Name: Lab: Earthquake Epicenters Adapted from Exploration in Earth Science, The Physical Setting, United Publishing Company, Inc

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1 Name: Lab: Earthquake Epicenters Adapted from Exploration in Earth Science, The Physical Setting, United Publishing Company, Inc INTRODUCTION: Earthquakes occur when there is movement along a fault. The friction between the rock masses rubbing against one another generates shock waves which travel through Earth. These shock waves, called seismic waves, are created by the earthquake and are radiated in every direction from the focus, the point with Earth where the actual movement takes place. An earthquake occurs, on average, every 30 seconds, day after day. Most of these are so weak they would go unnoticed without the use of sensitive modern instruments called seismographs. While seismologists use many seismograph stations, in this lab you will use seismograms from three distant stations to locate the epicenter, the point on the Earth s surface directly above the focus of the earthquake. OBJECTIVE: You will learn to interpret a seismogram and using differences in seismic waves, locate the epicenter of an earthquake. VOCABULARY: Fault: Epicenter: Focus: P-wave: S-wave: Seismograph: PROCEDURE A: The diagram below illustrates the method of using the difference in arrival times of P and S waves to determine the distance to the epicenter. Using the three seismograms provided, and the Earthquake P-wave and S-wave Time Travel graph in your Earth Science Reference Tables, calculate the following for each city and record on your Report Sheet: 1. The arrival Times for P and S waves 2. The difference in arrival times between P and S waves. 3. The distance (in km) of the epicenter to each city. 4. The length of time it took for the P-wave to travel from the epicenter to each city. 5. Since you know when the P-wave arrived at a city and how long it had to travel, calculate the time at which the P-wave started (Origin Time).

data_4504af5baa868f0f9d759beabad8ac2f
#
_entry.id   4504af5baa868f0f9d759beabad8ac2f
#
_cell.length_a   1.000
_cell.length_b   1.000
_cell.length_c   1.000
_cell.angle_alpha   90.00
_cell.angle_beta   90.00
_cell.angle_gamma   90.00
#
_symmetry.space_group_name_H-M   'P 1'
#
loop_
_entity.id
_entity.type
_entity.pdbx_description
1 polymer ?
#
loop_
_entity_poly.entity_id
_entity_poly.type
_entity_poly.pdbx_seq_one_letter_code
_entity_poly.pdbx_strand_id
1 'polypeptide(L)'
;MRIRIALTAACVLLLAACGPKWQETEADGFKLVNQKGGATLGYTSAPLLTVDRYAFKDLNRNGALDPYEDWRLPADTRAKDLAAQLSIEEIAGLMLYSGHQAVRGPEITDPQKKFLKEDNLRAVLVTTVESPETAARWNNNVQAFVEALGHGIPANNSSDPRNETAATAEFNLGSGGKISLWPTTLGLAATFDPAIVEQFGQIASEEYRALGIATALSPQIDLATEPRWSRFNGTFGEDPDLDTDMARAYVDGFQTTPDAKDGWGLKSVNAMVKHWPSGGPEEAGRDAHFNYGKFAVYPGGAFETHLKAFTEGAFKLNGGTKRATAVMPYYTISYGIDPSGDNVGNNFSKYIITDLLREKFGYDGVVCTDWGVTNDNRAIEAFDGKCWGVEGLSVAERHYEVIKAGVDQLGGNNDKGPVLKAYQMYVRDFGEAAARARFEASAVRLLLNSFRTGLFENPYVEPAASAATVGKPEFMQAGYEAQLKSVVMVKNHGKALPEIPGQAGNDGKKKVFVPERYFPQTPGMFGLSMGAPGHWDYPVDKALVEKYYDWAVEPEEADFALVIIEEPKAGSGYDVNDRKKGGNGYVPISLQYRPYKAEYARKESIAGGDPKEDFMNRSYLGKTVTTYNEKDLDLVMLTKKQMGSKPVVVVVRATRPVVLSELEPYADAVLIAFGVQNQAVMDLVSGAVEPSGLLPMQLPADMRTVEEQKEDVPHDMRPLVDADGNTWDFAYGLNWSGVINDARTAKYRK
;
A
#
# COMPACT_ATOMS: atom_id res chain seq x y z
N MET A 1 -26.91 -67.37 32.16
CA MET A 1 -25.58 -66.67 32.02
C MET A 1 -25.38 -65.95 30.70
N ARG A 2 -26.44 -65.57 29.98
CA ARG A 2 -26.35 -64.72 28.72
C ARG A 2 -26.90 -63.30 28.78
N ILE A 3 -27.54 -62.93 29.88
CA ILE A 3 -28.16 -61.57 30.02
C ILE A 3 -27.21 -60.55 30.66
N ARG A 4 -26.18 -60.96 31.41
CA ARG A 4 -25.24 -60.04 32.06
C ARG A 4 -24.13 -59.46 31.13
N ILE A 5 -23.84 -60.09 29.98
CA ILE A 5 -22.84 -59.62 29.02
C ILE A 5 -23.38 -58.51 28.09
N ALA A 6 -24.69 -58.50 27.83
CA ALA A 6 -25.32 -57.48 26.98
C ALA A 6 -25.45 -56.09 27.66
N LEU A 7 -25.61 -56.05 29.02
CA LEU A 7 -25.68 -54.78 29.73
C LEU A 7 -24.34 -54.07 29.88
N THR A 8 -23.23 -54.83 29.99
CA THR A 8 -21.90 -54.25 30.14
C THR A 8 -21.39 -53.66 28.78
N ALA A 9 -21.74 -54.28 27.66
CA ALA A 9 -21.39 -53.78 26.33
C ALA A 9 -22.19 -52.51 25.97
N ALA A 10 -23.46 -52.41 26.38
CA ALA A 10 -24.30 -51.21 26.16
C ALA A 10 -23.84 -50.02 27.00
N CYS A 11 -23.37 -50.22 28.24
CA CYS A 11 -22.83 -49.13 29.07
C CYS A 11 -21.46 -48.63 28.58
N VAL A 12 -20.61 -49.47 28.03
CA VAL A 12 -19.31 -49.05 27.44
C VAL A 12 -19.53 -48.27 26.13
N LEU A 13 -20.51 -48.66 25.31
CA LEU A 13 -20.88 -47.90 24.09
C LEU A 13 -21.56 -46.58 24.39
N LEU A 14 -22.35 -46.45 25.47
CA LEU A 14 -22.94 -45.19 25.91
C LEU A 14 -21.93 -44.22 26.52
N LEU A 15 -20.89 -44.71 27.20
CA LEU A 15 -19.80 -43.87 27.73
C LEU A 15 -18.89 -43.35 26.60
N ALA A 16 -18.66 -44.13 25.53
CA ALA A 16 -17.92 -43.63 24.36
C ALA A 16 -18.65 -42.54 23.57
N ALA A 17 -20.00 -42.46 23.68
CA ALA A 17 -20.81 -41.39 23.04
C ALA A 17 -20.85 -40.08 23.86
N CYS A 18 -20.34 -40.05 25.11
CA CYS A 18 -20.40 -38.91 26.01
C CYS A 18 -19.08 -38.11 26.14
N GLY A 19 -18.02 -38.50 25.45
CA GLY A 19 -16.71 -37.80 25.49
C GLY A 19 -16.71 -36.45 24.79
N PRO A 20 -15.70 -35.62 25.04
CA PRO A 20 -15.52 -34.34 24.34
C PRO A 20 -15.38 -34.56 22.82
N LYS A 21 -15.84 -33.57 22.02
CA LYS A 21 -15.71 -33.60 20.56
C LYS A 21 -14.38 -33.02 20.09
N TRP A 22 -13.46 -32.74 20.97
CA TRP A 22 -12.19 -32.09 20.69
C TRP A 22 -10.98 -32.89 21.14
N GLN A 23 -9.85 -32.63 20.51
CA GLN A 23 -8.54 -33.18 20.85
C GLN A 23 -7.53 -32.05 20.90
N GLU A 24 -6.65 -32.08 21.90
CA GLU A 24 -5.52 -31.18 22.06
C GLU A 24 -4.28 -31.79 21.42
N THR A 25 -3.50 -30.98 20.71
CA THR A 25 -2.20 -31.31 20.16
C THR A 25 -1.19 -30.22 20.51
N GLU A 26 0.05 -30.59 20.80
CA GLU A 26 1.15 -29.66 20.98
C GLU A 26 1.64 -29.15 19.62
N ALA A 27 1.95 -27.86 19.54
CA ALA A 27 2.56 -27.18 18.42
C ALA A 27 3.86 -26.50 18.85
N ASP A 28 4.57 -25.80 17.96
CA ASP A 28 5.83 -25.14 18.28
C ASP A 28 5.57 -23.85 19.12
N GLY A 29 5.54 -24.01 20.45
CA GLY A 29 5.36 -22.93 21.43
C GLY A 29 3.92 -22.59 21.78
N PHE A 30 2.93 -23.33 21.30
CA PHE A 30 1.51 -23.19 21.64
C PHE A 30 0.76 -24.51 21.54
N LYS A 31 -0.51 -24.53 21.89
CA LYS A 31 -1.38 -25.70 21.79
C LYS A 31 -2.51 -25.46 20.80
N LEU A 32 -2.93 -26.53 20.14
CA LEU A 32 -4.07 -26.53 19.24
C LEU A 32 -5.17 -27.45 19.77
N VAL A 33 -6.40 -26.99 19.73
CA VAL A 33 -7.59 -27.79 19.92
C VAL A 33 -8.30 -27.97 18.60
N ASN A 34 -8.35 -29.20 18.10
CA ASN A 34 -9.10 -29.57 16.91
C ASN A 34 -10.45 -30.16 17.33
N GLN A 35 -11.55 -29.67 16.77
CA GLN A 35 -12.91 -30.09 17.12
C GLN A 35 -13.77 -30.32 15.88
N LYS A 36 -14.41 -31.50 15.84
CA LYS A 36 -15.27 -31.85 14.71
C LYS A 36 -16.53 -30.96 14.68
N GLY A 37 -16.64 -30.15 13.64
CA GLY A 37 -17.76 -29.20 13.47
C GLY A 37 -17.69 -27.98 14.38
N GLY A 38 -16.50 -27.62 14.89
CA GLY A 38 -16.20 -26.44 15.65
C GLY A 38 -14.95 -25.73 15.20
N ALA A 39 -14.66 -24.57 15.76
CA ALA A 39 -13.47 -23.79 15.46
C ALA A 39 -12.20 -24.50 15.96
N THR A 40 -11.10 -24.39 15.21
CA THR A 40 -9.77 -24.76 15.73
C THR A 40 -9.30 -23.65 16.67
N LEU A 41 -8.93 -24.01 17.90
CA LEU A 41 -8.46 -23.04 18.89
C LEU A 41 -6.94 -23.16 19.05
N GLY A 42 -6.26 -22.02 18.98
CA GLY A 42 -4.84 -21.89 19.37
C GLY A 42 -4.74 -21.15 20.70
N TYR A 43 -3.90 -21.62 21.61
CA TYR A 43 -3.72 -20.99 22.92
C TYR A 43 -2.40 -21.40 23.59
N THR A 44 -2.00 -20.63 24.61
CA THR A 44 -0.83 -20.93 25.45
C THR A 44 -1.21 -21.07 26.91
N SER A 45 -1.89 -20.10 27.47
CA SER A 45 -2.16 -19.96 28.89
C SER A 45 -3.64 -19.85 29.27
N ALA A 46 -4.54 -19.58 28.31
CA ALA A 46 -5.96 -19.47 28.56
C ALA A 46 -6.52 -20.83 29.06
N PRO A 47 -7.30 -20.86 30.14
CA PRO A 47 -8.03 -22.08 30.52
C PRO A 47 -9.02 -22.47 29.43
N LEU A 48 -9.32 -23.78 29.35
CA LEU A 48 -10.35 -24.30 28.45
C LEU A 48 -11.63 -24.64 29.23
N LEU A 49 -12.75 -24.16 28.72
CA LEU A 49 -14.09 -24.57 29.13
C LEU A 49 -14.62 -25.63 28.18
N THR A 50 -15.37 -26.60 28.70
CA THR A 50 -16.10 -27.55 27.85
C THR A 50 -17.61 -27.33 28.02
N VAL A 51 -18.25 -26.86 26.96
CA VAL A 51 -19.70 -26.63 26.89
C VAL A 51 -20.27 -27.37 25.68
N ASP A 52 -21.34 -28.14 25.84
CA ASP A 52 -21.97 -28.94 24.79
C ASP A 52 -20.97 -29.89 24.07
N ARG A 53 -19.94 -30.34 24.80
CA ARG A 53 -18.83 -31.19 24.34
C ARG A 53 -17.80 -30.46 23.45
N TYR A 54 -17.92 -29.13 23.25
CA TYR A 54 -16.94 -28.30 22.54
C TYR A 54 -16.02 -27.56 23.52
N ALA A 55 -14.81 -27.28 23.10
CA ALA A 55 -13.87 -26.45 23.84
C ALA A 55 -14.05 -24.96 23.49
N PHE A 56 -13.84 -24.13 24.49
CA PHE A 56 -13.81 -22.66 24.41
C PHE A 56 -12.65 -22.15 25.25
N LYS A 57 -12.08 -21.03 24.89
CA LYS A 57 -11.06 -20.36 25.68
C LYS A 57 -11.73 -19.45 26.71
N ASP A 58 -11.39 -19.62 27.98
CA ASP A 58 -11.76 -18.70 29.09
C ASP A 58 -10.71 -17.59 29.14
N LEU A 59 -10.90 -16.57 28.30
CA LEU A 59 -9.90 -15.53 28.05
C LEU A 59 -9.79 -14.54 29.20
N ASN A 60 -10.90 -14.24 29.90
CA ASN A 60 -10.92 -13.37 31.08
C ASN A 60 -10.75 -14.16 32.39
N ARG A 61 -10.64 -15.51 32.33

2 PROCEDURE B: 1. To locate the epicenter on the map, for each city construct a circle whose radius is equal to the distance from the city to the epicenter. Use the scale of distance of your map to set the compass at the correct radius. 2. Mark and label the epicenter on the map where all three circles intersect. SEISMOGRAMS REPORT SHEET

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4 Discussion Questions: 1. How do P-and S-wave differ? 2. What was the approximate location of the epicenter of this earthquake? 3. Why is three the minimum number of stations necessary to locate an epicenter? 4. Why does the time between the arrival of the P-wave and the S-wave become greater and greater as you get farther away from the epicenter? Conclusion: Describe, step by step, how the epicenter of an earthquake can be located (at least 5 steps!) Reading Comprehension Read the portion of the article on measuring earthquakes below and answer the following questions based on the reading. Use complete sentences. How Are Earthquake Magnitudes Measured? The Richter Scale The magnitude of most earthquakes is measured on the Richter scale, invented by Charles F. Richter in The Richter magnitude is calculated from the amplitude of the largest seismic wave recorded for the earthquake, no matter what type of wave was the strongest. The Richter magnitudes are based on a logarithmic scale (base 10). What this means is that for each whole number you go up on the Richter scale, the amplitude of the ground motion recorded by a seismograph goes up ten times. Using this scale, a magnitude 5 earthquake would result in ten times the level of ground shaking as a magnitude 4 earthquake (and 32 times as much energy would be released). To give you an idea how these numbers can add up, think of it in terms of the energy released by explosives: a magnitude 1 seismic wave releases as much energy as blowing up 6 ounces of TNT. A magnitude 8 earthquake releases as much energy as detonating 6 million tons of TNT. Pretty impressive, huh? Fortunately, most of the earthquakes that occur each year are magnitude 2.5 or less, too small to be felt by most people. The Richter magnitude scale can be used to describe earthquakes so small that they are expressed in negative numbers. The scale also has no upper limit, so it can describe earthquakes of unimaginable and (so far) unexperienced intensity, such as magnitude 10.0 and beyond.